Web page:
This post will be loosely based on an excellent workshop I attended at last year’s Polyday on the subject of feminism and polyamory – a workshop I had been meaning to put together myself and that was well facilitated by a member of the Bristol Feminist Network. Polyday is an annual community event for those who believe “happy and honest relationships don’t have to be monogamous”. Being in multiple relationships myself, I appreciate this chance to meet other people in various non-monogamous and polyamorous relationship structures and to share skills and ideas both personal and political.
One definition of polyamory is “the practice, desire, or acceptance of having more than one intimate relationship at a time with the knowledge and consent of everyone involved” (Wikipedia). It is also referred to as consensual non-monogamy and distinguished from ‘cheating’ which usually happens without the consent of at least one of the people involved. Just like with sexuality and gender labels, there is no single description of polyamory that suits all; it is an umbrella term for non-monogamous set-ups which acknowledges variation.
It is the self-constructed nature of these relationships which I believe gives them the potential to be empowering. Because partners tend to create their own guidelines for how they want their relationships to work, there are fewer cracks through which insidious power-dynamics may creep. Making the implicit explicit, especially in terms of consent, can only be a good thing. This is especially true for women given the historical dominance of men in heterosexual relationships, and the perpetuation of this in contemporary society. Really, it is not the non-monogamous format of the relationships that engender this difference, but the necessity for clear communication when several partners are involved. There may, however, be an issue that monogamy is such a pre-formed social institution that there is a greater risk of unspoken rules. As Red Chidgey quotes Tristan Taormino in a previous F-Word post:
“Nonmonogamous folks are constantly engaged in their relationships: they negotiate and establish boundaries, respect them, test them and, yes, even violate them. But the limits are not assumed or set by society; they are consciously chosen.”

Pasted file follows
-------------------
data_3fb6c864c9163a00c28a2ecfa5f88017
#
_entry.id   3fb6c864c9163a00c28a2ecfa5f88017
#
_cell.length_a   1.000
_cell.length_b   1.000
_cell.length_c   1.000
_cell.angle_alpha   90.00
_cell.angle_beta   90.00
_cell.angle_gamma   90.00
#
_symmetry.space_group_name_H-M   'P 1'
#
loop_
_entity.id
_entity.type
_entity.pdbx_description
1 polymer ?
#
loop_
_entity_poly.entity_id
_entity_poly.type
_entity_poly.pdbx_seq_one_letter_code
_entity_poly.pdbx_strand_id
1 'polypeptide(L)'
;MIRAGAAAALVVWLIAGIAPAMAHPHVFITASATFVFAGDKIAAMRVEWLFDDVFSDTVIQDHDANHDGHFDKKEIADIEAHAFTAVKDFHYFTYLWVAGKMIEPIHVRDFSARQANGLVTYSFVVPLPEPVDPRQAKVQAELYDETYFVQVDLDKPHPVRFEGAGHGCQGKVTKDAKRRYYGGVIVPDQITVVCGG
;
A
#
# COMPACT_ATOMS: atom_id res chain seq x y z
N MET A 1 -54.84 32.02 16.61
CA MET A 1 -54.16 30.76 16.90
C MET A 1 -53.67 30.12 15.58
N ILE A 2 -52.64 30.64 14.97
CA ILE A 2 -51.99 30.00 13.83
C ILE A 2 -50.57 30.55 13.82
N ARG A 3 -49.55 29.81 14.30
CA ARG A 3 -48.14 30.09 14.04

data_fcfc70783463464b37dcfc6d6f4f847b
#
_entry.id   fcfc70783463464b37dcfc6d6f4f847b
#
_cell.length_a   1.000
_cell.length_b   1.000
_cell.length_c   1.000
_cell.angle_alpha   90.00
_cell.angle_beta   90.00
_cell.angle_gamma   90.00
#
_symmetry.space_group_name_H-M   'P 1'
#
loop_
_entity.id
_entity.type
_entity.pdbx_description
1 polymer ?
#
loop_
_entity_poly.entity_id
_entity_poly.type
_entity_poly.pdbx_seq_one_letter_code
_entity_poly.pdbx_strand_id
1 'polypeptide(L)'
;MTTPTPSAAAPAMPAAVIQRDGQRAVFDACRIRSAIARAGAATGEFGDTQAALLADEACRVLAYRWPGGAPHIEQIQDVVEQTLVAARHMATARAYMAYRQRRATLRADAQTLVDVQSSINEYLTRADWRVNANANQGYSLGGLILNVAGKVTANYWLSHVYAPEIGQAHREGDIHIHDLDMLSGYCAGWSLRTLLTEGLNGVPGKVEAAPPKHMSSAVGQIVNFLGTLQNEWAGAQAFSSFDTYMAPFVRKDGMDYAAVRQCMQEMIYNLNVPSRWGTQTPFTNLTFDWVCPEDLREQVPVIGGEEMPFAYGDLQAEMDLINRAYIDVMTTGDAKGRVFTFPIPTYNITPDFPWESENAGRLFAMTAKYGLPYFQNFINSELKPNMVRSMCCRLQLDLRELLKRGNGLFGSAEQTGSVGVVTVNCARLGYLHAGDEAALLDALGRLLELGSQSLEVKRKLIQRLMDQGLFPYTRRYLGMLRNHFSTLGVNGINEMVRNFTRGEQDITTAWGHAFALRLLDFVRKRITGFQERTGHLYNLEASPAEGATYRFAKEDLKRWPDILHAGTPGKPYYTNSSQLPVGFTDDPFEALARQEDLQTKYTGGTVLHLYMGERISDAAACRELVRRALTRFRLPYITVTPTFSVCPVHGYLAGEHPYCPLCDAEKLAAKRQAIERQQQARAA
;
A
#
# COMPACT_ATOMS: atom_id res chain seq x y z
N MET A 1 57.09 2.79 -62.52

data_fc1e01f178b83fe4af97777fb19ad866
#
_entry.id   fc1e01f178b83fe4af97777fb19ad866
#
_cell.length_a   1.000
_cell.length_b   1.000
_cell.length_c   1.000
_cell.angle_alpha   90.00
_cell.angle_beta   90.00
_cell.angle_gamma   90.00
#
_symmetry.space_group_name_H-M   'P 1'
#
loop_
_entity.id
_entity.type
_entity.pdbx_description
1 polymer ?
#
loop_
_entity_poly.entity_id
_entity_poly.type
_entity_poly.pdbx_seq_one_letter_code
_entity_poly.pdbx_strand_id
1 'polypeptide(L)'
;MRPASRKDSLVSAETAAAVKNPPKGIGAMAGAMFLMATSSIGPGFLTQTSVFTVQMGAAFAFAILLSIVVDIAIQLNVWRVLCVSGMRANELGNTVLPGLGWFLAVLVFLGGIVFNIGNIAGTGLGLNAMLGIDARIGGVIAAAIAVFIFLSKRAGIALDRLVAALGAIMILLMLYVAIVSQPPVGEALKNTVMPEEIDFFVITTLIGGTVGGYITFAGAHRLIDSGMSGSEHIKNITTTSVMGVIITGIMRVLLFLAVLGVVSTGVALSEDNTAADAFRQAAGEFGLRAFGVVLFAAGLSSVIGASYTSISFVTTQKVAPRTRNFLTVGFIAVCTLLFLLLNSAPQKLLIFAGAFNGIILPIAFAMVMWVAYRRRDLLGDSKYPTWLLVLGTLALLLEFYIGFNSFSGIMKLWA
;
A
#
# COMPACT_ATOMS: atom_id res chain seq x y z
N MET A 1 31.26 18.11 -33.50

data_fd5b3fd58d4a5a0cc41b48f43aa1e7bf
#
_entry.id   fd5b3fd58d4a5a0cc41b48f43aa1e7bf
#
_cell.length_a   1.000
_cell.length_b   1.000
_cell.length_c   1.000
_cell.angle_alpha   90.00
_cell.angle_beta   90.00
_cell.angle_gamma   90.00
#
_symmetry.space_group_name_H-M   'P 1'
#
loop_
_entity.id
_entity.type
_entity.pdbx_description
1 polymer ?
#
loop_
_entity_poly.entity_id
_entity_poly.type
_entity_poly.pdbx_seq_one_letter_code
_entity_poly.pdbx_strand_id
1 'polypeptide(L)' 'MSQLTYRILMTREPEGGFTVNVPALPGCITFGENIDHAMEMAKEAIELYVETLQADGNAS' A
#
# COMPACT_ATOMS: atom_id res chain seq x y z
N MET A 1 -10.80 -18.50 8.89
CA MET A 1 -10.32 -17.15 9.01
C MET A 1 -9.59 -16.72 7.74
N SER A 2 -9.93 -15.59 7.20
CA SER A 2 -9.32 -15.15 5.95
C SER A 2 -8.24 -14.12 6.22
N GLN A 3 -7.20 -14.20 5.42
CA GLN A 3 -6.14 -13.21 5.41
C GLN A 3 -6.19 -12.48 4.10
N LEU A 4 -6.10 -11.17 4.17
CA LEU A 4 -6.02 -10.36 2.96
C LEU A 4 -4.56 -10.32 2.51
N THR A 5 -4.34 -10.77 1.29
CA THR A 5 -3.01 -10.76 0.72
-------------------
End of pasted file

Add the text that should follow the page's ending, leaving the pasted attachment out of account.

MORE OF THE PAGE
I would hasten to add that this is the aim of many people in non-monogamous and indeed monogamous relationships; the ideal rather than that which is consistently attained.
Gay, lesbian, bisexual, queer and non-identified monogamous couplings have often had unspoken rules of UK culture applied to them. Examples include judging the commitment of a relationship by milestones like marriage, and the imposition of stereotypical gender roles. The popularity of lesbian butch and femme caricatures on television soaps demonstrates this; taking what is often a parody of stereotypical male and female roles and broadcasting it as though it were conformity. Despite what is frequently a misreading of gender performance, the public message this sends is that normative roles can be, and are being, rejected, which paves the way for a shift in cultural views of how different genders behave in relationships.
Similarly, polyamorous people might distance themselves from the typical power dynamics of various gender pairings by stepping away from the ‘pair’ as a structure. I believe greater awareness of non-monogamous set-ups would make the deliberate choice to be in a certain kind of relationship more empowering. For example, if monogamy were not the overwhelming ‘default option’, it could be more meaningful to choose it as the form one’s relationship should take. This view has been well argued in the small but growing body of social science research on non-monogamous relationships, including work by Ani Ritchie and Meg Barker which discusses how conversations about polyamory are constrained by the language of a culture dominated by monogamy.
“In my view, we have everything to gain from questioning monogamy, even if we’re amongst those who practice it. For example, there’s no room for sexist double standards on cheating when the habitual cheater of either gender is encouraged to take an honest look at themselves, consider that monogamy may not be for them and then seek out partners who want freedom from monogamy as much as they do.”
I personally do not see my own move away from monogamy as a break for freedom, and indeed I know plenty of couples whose monogamous relationships have brought them great freedom. However, I do believe in the creation of more options in relationships and the benefits of explicit communication and negotiation. Is this something that the polyamorous community in particular can contribute to UK culture surrounding relationships? I certainly think so.